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APD: Officer fired for shoving handcuffed man into wall

Former APD officer John Hill. (Source: APD)

Former APD officer John Hill. (Source: APD)

An Albuquerque police officer has been fired and charged with a petty misdemeanor after, authorities say, he shoved a handcuffed man headfirst into the wall of a holding cell during a February arrest.

Albuquerque Police Department spokesman Gilbert Gallegos said 41-year-old John Hill was let go after an Internal Affairs investigation into the Feb. 17 arrest of Jackson Howe, 47. APD charged Hill with petty misdemeanor battery in the incident.

Hill has pleaded not guilty to the charge, and the president of the police union said Tuesday that Hill’s termination has been appealed.

Both Mayor Tim Keller and Police Chief Michael Geier referred to the case at a public status conference about the Department of Justice-mandated police reform effort in U.S. District Court on Tuesday.

Geier said the allegation of excessive use of force was taken to the Internal Affairs Force Division by a lateral transfer to the department who witnessed the incident and had concerns.

Both Geier and Keller said the case was an example of officers holding one another accountable and reporting misconduct.

“We take allegations of unnecessary force very seriously, and we will not tolerate police misconduct,” Geier said in a news release. “Our role is to enforce the law and protect the people we are sworn to serve. Police misconduct has the potential to erode the trust we work so hard to build between the community and our officers.”

But Shaun Willoughby, president of the Albuquerque Police Officers Association, questioned the timing of the APD announcement, noting that Hill had been terminated earlier this month.

“The timing of the press release is odd, and a press release for this matter is just as odd,” he said.

APD says Hill was hired in April 2012 and terminated on Aug. 3.

According to criminal complaints filed in Metropolitan Court, Howe — the man Hill is accused of battering — was arrested on Feb. 17 for disorderly conduct, trespassing and attempted battery after he allegedly caused a disturbance at Central United Methodist Church, at University and Central.

Police say Howe was “compliant” with responding officers, but authorities believed he was “mentally unstable” after he told them that people at the church “wanted to kill him.” Witnesses at the church told officers Howe threw coffee at a woman and was acting aggressively toward other members.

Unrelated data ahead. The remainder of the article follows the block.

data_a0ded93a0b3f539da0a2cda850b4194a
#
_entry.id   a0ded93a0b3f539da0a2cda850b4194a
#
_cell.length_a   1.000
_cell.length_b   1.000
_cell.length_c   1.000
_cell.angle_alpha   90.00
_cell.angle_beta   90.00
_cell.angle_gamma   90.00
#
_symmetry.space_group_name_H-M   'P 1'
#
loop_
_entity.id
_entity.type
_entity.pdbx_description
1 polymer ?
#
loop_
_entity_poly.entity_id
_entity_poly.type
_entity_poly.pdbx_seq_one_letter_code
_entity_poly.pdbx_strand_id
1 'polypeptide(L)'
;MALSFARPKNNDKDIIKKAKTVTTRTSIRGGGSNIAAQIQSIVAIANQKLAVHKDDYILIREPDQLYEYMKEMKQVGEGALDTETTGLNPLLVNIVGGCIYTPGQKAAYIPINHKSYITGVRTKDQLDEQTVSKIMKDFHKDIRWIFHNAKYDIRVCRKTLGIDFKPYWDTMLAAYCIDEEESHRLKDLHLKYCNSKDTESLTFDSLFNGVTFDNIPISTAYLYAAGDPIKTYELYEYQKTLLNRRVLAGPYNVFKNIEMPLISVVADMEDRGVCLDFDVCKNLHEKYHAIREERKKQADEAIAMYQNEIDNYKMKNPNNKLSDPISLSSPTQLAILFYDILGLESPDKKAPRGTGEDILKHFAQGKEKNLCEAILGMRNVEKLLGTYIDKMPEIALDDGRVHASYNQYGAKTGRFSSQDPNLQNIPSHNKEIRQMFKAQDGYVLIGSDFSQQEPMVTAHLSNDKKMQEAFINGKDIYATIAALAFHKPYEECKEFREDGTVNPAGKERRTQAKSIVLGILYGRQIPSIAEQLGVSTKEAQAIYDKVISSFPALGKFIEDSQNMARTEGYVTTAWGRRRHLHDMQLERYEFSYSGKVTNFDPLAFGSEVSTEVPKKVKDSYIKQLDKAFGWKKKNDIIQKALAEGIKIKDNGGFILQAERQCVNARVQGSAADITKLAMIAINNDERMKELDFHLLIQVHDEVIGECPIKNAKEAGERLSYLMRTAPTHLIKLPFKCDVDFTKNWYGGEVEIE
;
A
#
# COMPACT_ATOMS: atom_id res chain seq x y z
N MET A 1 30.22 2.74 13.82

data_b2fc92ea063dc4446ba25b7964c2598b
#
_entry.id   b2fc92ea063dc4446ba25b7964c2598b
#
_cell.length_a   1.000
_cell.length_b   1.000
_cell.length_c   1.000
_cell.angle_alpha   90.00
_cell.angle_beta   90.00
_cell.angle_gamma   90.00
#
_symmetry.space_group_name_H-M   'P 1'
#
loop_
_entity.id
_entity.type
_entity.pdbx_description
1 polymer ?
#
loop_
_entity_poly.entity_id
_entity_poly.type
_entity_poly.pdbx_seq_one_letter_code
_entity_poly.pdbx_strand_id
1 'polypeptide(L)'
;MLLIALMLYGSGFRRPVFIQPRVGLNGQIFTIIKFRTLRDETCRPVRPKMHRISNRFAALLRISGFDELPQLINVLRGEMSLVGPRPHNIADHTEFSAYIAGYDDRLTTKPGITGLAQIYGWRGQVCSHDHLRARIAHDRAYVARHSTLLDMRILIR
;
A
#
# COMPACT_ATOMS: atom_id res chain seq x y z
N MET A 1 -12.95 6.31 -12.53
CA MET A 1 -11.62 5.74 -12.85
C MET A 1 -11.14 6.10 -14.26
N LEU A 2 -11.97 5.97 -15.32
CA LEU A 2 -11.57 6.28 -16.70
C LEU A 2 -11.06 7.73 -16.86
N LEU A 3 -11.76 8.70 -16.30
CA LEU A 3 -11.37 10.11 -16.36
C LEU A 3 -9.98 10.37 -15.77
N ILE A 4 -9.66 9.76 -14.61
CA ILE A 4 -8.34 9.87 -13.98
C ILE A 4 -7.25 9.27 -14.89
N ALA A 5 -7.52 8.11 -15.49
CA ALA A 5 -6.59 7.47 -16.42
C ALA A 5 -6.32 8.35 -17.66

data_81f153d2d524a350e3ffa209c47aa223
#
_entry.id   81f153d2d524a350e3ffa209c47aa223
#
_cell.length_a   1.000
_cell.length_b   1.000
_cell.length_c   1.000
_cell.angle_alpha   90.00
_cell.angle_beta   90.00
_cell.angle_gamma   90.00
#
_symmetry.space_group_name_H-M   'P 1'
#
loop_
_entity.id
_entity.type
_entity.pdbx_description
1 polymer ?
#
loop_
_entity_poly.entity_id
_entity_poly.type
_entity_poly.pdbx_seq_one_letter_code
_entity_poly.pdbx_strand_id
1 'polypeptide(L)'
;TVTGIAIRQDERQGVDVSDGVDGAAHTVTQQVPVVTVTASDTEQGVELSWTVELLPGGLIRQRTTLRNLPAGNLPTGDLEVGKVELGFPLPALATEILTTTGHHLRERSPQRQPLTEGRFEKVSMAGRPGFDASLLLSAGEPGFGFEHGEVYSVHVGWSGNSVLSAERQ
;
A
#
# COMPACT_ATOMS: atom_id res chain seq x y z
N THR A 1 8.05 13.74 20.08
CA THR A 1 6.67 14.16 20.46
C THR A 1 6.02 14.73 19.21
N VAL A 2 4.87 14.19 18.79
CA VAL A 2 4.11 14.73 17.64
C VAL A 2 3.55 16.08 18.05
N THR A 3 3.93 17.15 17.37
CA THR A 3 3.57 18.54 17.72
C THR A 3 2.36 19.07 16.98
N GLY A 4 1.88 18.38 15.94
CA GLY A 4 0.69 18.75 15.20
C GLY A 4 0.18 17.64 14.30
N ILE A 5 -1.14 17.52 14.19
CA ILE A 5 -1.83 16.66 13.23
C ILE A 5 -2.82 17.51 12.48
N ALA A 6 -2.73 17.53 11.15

According to the court records, Howe was loud and aggressive toward officers at the police station, and Hill told him to “shut up” before he and other officers took Howe to a holding cell.

At some point, police say, officer Hill told the other officers “he was OK and did not need backup” before taking Howe to the holding cell on his own as the other officers walked away.

Once in the holding cell, Hill shoved Howe from behind, causing him to strike the wall, according to the court records. Hill wrote in a report that he did this because Howe was “thrashing his arms” and “leaning back toward me, to avoid entering the cell.”

Police say another officer reported the incident to a supervisor and a criminal investigation was opened. All the officers who were present, except Hill, agreed to an interview, and video surveillance showed Howe did not physically resist Hill at any time.

Gallegos said that the findings of the investigation were forwarded to the 2nd Judicial District Attorney’s Office for review on March 19 and that after the review, APD charged Hill with battery.

Hill’s attorney wrote in a motion that the months between the completion of the investigation in March and the filing of charges last month constituted an unreasonable delay. He has asked the judge to dismiss the complaint over violations of Hill’s right to a speedy trial, according to court documents.

Hill was one of four officers who shot and killed Abdias Ucdiel Flores-Corado, 35, last Christmas Eve at Motel 6, 3400 Prospect NE.

Flores-Corado was pacing back and forth on the second story of the hotel with a .22-caliber rifle that he had just repeatedly fired at guests and employees trying to evict him. Hill and the other officers were northeast of the hotel, and they fired their weapons when they saw Flores-Corado point his rifle at officers parked northwest of the hotel, according to a previous briefing on the shooting.

Journal staff writers Elise Kaplan, Katy Barnitz and Ryan Boetel contributed to this report.


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